Research the needs of the client group – international Asian students in Australia (Singaporeans). This research should include investigating a service which offers to counsel to that client group and discussing in your essay what you learned about how well (or not) the service meets the needs of the client group. Issues you should cover (not all will be relevant to every group) include a. What are the typical presenting problems? b. What characteristics of this group may need to be considered, when providing a counseling service? c. How would you address those characteristics? d. What specific training might be helpful or even necessary, in order to work effectively with this group? e. Ethical/legal issues particularly relevant to this group? f. Is this a group who typically accesses counseling services? If not, discuss why that might be. And what steps could be taken to improve their access? (these possible steps could be by the individual counselor, by the service, by the wider community, or all three). g. What are the benefits and drawbacks for belonging to this group? What would I need to consider when working with them?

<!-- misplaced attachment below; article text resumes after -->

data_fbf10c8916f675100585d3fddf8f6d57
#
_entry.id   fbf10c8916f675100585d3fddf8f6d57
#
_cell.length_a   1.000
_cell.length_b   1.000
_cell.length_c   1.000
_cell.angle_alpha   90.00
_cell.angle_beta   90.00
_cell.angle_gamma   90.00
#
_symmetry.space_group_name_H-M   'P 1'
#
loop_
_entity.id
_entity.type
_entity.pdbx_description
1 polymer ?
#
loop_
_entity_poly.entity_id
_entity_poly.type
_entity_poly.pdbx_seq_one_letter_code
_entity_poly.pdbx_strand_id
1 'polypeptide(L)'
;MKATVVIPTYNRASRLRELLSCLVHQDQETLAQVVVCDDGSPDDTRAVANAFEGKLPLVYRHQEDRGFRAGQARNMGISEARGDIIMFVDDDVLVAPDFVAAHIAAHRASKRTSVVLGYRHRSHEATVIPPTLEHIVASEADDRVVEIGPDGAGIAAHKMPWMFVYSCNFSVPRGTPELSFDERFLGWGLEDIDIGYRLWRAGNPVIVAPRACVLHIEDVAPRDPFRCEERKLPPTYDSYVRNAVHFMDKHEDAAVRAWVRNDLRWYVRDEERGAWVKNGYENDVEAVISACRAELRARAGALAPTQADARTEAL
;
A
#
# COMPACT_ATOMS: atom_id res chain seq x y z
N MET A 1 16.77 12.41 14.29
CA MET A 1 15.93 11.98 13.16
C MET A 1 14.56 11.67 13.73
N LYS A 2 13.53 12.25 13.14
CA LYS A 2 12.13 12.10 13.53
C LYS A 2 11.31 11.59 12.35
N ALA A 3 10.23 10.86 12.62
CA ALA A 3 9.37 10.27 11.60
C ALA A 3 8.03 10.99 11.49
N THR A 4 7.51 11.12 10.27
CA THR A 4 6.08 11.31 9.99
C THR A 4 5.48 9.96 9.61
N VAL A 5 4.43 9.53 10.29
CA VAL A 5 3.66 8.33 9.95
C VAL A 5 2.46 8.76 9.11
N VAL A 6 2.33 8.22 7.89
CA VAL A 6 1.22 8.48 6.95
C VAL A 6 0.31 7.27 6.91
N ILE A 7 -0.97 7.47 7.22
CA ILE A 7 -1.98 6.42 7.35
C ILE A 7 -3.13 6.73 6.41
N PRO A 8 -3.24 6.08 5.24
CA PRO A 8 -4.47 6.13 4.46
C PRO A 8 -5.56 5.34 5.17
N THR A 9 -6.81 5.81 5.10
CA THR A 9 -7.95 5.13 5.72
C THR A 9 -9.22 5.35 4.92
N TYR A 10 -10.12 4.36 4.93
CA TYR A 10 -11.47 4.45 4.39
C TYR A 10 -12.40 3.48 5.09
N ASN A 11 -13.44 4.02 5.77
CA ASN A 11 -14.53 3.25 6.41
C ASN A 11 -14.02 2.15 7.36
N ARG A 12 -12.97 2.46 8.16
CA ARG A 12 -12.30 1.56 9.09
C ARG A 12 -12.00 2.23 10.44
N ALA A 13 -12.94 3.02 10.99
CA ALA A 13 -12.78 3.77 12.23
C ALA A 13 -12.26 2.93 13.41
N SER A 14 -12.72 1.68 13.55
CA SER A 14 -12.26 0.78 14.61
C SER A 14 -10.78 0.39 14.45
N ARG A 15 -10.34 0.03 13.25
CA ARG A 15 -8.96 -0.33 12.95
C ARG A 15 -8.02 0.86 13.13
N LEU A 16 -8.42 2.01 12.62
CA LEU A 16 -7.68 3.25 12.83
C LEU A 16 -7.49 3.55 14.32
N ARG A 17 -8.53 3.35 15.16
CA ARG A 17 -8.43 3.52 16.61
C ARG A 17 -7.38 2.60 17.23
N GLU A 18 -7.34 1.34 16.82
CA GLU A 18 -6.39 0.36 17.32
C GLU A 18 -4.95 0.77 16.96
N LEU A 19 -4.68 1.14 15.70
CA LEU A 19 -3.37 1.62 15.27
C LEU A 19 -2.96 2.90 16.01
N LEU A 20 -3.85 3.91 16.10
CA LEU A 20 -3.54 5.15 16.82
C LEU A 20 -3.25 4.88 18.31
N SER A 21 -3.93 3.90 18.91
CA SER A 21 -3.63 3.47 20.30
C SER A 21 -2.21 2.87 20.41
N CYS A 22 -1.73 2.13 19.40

Eliot's expositions really outline exceptionally close to home arrangement of distractions, reactions and thoughts regarding particular creators and masterpieces, and additionally define more broad speculations on the associations between verse, culture and society. Maybe his best-known article, "Custom and the Individual Talent" was first distributed in 1919 and not long after incorporated into The Sacred Wood: Essays on Poetry and Criticism (1920). Eliot endeavors to complete two things in this article: he initially reclassifies "custom" by accentuating the significance of history to composing and understanding verse, and he at that point contends that verse ought to be basically "indifferent," that is independent and unmistakable from the identity of its author. Eliot's concept of custom is perplexing and bizarre, including something he depicts as "the chronicled sense" or, in other words of "the pastness of the past" yet in addition of its "nearness." For Eliot, past show-stoppers shape a request or "convention"; be that as it may, that request is continually being adjusted by another work which changes the "custom" to account for itself. This view, in which "the past ought to be changed by the present as much as the present is coordinated by the past," necessitates that a writer be acquainted with all artistic history – not simply the prompt past but rather the far off past and not simply the writing of his or her very own nation however the entire "personality of Europe." Eliot's second point is one of his most celebrated and combative. An artist, Eliot keeps up, must "selflessness" to this extraordinary attention to the past; once this mindfulness is accomplished, it will eradicate any hint of identity from the verse in light of the fact that the artist has turned into a negligible medium for articulation. Utilizing the similarity of a synthetic response, Eliot clarifies that a "develop" artist's mind works by being a latent "repository" of pictures, expressions and sentiments which are joined, under huge fixation, into another "craftsmanship feeling." For Eliot, genuine workmanship has nothing to do with the individual existence of the craftsman however is simply the consequence of a more prominent capacity to incorporate and consolidate, a capacity which originates from profound examination and extensive learning. Despite the fact that Eliot's conviction that "Verse isn't a turning free of feeling, however a break from feeling; it isn't the statement of identity, yet a getaway from identity" sprang from what he saw as the abundances of Romanticism, numerous researchers have noticed how persistent Eliot's idea – and the entire of Modernism – is with that of the Romantics'; his "unoriginal artist" even has joins with John Keats, who proposed a comparative figure in "the chameleon artist." But Eliot's conviction that basic examination ought to be "occupied" from the artist to the verse molded the investigation of verse for 50 years, and keeping in mind that "Convention and the Individual Talent" has had numerous depreciators, particularly the individuals who question Eliot's emphasis on accepted functions as models of enormity, it is hard to overemphasize the article's impact. It has molded ages of artists, commentators and scholars and is a key content in present day abstract feedback. As indicated by Eliot, "Each country, each race, has its own innovative, as well as its very own basic turn of brain… " (page 47 ). What's more, in this lies the unimaginable assignment of characterizing convention. Whatever we do depends on this imaginative or basic turn of brain, in view of our religions or our ethics or our craft; and this has been valid all through all of history. Furthermore, this is – on one side – custom. Be that as it may, when a country rises and falls, when a kingdom grows or a city bites the dust in a billow of fire, convention is lost. I would add to Eliot's words that each city, each family, every individual has his or her very own custom. Propensities, thoughts, however process – these are all piece of this "turn of psyche" that Eliot discusses in his article. Point of view is custom; in spite of the fact that Eliot says, "Yet in the event that the main type of convention… comprised in following the methods for the quick age before us… 'custom' ought to be decidedly disheartened," still my case is this: convention is in one's very own basic and inventive turn of brain, inside one's self – the majority have no place in this custom, no place in its creation, its consolation, or its characterizing. Thus this word, the same number of others, goes always unclear; it escapes the human personality as something imperceptible and vague evades our fingers, as an aroma escapes our getting a handle on hands. This is convention. What's more, past this, we can just hypothesize. "Feedback is an inescapable as breathing, and that we ought to be non the more awful to explain what goes in our psyches when we read a book and believe and feeling about it." (T. S. Eliot Tradition and individual ability, 1920, page 48) I extremely never contemplated the amount we condemn creators and artists. When we read a book we contrast it with another writer of a similar class or we contrast it with another book by that equivalent writer. In relatively each and every one of Literature classes in my auxiliary school, we contrasted one essayist with another. At whatever point you read a book or a sonnet there is some sort of feedback going ahead inside your head. When we censure an artist, writer, or some other author we generally take a gander at their history, we need to discover all aspects of their experience since that may clarify why they composed either. I need to ask, for what reason do we do this? I'm certain there are times where the writer/artist/whoever isn't expounding on their life and general encounters however something they are keen on. It is a custom in schools, that we need to learn the ballad or a novel, as well as we need to know everything about the essayist. As I would see it is that, when we getting more established and more established we understand that we don't have to take care of the essayist's life to comprehend his or her work. Without knowing these realities we can appreciate the book and comprehend it. The Love Song of J. Alfred Prufrock This lyric, the soonest of Eliot's significant works, was finished in 1910 or 1911 yet not distributed until 1915. It is an examination of the tormented mind of the prototypical present day man – overeducated, smooth, psychotic, and candidly stilted. Prufrock, the ballad's speaker, is by all accounts tending to a potential darling, with whom he might want to "drive the minute to its emergency" by one means or another culminating their relationship. Be that as it may, Prufrock knows excessively of life to "set out" a way to deal with the lady: In his mind he hears the remarks others make about his deficiencies, and he rebukes himself for "assuming" enthusiastic cooperation could be conceivable by any stretch of the imagination. The ballad moves from a progression of genuinely concrete (for Eliot) physical settings – a cityscape (the popular "understanding etherised upon a table") and a few insides (ladies' arms in the lamplight, espresso spoons, chimneys) – to a progression of ambiguous sea pictures passing on Prufrock's enthusiastic separation from the world as he comes to perceive his below average status ("I am not Prince Hamlet'). "Prufrock" is ground-breaking for its scope of scholarly reference and furthermore for the distinctiveness of character accomplished. C. S. Lewis once expressed, "Love anything and your heart will be wrung and potentially broken. In the event that you need to ensure keeping it flawless you should offer it to nobody. To cherish is to be powerless." Throughout T. S. Eliot's "The Love Song of J. Alfred Prufrock," a man's portrayal clarifies why he conceals his actual self behind an impervious shell, unexpectedly hindering his identity. This lyric uses J. Alfred Prufrock, an apprehensive and fanatically thoughtful man, to indicate perusers that just open defenselessness, not dream and dreams, can fill in as an extension to address intense subject matters and give importance to life. >GET ANSWER